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Is Remote Work a Pro or a Con? UK Employees are Divided

Published By Team AdaptiveWork

The growth of internet and mobile communication technologies has made new employment opportunities possible, including the birth of a new remote workforce. This is beneficial for companies that can cut costs by reducing full-time, in-house employees and the many expenses they entail. Other benefits could include talent attraction, improved employee well-being and even increased productivity. Of course, there are also potential drawbacks, such as security concerns, the need for enhanced communications infrastructure and a general reliance on remote work employees to manage their own time efficiently.

According to reports from the UK Office of National Statistics, just under 14% of the country’s workforce is classified as remote (including all home workers), although this is based on a sampling from January to March of 2015. More recently, it was reported that more than half of UK businesses plan to migrate towards remote and flexible work options by the end of 2017, a number that is expected to swell to 70% by 2020. In other words, employers are clearly embracing remote work in the UK.

There are pros and cons to remote work for employees, as well, although there seems to be some disagreement among workers as to the prevalence of drawbacks versus the benefits of working remotely. To some extent, it may depend on the employment situation (i.e. employer and position), not to mention the temperament of the worker. What are the pros and cons of remote work in the UK and how can this modern work situation be developed?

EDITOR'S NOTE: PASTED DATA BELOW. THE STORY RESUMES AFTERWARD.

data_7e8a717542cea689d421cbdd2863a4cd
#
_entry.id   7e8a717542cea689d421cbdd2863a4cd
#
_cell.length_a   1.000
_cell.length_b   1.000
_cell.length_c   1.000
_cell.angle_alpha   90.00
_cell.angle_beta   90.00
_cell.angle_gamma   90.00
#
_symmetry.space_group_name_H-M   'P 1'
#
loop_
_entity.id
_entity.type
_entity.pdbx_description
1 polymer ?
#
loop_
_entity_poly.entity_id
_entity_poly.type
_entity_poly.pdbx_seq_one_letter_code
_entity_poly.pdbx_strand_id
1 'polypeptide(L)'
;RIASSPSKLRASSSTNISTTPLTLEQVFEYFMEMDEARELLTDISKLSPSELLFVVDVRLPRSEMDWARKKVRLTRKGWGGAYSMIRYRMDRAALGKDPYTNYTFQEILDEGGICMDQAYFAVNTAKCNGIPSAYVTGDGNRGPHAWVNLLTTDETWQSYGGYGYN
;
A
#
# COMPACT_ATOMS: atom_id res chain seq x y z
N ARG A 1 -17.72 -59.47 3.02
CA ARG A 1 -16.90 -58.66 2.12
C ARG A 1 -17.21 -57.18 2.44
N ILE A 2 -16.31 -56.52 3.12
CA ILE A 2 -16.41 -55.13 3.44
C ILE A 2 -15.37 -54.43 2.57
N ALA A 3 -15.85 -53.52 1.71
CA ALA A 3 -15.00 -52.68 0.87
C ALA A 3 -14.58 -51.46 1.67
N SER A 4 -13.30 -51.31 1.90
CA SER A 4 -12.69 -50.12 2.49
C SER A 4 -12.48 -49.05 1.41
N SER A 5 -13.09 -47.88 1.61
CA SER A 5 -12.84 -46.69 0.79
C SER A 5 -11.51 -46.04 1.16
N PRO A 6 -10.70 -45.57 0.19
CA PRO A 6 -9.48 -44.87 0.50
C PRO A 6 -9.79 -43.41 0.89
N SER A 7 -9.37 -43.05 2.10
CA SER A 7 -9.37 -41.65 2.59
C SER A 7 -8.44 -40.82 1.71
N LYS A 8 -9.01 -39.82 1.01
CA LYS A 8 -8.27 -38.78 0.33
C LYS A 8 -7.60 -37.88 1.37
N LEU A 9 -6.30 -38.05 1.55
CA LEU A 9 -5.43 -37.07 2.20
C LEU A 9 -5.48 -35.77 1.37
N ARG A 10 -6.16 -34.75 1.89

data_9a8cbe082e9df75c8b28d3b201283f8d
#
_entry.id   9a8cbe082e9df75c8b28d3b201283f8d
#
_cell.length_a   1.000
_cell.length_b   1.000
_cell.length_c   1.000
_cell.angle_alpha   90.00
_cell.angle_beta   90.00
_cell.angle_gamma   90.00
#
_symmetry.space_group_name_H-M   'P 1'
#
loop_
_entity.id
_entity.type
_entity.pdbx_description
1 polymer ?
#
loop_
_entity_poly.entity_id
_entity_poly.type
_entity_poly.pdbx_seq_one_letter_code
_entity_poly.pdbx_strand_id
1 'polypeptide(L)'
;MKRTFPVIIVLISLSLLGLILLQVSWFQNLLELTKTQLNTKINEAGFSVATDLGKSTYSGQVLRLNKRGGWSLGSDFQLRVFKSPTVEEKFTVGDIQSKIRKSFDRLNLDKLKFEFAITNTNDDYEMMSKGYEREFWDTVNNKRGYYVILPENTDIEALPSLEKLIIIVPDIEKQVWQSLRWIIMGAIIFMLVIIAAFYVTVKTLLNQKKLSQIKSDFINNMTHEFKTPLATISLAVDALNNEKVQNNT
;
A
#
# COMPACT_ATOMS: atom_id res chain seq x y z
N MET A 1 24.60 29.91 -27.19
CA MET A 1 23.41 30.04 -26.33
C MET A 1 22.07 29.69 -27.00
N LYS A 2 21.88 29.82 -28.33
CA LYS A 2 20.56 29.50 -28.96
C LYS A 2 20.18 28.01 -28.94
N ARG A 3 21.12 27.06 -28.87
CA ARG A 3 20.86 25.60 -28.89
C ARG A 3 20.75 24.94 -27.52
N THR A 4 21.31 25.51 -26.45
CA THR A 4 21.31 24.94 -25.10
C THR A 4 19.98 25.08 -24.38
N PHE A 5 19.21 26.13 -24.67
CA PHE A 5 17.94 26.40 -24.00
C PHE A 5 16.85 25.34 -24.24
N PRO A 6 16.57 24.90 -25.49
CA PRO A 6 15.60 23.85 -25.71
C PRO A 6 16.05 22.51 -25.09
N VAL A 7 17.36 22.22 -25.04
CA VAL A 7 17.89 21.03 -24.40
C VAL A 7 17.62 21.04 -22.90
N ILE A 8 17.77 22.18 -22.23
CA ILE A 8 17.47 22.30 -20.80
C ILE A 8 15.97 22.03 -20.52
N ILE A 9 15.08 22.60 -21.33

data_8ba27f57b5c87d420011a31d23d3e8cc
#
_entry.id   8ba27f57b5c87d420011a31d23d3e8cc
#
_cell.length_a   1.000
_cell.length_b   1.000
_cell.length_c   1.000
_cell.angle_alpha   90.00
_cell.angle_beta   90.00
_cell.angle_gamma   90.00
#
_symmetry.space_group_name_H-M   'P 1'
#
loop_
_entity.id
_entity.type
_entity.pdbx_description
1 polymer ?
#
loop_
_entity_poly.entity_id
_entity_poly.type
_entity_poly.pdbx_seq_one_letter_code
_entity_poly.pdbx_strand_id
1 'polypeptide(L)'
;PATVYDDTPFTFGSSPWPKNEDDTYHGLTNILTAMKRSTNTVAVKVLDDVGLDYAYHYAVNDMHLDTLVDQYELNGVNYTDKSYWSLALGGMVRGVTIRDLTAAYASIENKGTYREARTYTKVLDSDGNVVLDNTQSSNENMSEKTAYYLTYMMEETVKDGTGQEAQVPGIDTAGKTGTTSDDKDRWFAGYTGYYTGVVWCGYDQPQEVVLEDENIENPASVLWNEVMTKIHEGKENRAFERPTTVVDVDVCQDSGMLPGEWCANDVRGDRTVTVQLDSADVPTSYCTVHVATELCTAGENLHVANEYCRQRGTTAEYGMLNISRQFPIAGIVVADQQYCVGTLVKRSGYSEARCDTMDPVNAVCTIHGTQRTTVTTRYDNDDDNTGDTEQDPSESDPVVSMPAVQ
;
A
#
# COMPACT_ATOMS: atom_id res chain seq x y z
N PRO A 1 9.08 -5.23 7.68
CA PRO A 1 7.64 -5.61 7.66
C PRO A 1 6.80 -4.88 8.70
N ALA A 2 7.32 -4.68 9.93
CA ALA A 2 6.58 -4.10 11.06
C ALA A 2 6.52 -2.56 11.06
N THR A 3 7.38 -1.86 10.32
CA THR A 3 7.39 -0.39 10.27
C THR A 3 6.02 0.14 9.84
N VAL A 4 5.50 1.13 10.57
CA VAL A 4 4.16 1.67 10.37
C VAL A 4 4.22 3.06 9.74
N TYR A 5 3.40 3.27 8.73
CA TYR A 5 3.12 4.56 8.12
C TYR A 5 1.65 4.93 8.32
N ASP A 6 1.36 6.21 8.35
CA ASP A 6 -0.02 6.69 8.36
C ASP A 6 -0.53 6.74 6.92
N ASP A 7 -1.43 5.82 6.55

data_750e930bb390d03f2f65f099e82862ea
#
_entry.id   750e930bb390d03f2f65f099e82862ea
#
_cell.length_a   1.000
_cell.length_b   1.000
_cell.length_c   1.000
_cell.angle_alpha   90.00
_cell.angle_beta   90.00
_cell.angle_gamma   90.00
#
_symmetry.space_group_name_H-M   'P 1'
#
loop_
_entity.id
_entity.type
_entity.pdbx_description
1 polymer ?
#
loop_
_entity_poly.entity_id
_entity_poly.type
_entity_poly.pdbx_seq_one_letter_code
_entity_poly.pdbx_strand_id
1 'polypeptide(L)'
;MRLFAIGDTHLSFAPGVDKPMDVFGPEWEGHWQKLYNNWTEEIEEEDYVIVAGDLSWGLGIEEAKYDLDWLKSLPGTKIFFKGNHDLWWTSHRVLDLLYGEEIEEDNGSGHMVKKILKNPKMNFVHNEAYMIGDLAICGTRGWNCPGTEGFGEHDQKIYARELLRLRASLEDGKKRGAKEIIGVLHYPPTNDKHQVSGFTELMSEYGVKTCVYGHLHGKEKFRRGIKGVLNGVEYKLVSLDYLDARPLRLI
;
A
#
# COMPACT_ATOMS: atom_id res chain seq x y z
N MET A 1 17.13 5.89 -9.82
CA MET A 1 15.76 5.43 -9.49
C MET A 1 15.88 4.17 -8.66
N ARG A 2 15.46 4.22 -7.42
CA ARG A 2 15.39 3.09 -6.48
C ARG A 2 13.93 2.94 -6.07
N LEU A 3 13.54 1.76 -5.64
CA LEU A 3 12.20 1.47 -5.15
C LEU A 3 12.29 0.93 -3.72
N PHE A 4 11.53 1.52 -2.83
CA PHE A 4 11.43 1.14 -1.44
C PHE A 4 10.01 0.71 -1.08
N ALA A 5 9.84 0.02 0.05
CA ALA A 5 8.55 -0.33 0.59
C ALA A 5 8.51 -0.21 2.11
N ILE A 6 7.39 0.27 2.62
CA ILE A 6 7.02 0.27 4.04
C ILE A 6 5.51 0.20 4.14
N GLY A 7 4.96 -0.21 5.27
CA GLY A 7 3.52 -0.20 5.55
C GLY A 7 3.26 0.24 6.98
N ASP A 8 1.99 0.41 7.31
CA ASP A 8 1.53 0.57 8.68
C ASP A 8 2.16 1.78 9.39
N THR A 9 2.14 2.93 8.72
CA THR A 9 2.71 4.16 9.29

Pros of Remote Work

The greatest benefits of working remotely center on the ability to manage one’s own time. According to a 2017 survey conducted by the Chartered Institute of Personnel and Development (CIPD), 51% of respondents felt that remote workplace access helped them to work flexibly, 41% felt they had greater control of their workload and 37% thought they were more productive as a result. 30% even said they felt empowered by having remote access to work, ostensibly due to the benefits listed above.

It could be that these respondents feel confident managing their own time without having a supervisor (or ten!) looking over their shoulder and the ability to work without interruption increases productivity. It may also depend on the tools and support provided by their employers. Whatever the reasons, it seems that roughly half of UK workers are excited about the benefits of working remotely, or at least in a more flexible capacity.

Cons of Remote Work

The counterpoint to this is the perceived inability to “switch off” during personal time, in some cases because the lines between personal and professional time have become blurred, or perhaps because of implied or explicit employer directives. 32% of respondents felt that remote access means they are always on the clock, so to speak.

The Future of Remote Work in the UK

Where does this leave the remote workforce? At the moment, still growing. With employers embracing this new business model and the many benefits to be gained on their end, employees have little option but to get on board. However, workers may need to set boundaries in order to avoid the potential pitfalls of working remotely. With the right tools in place, such as Clarizen’s cloud-based project management software, the ability to manage workflow and productivity is improved for both employers and remote workers.

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Written by Team AdaptiveWork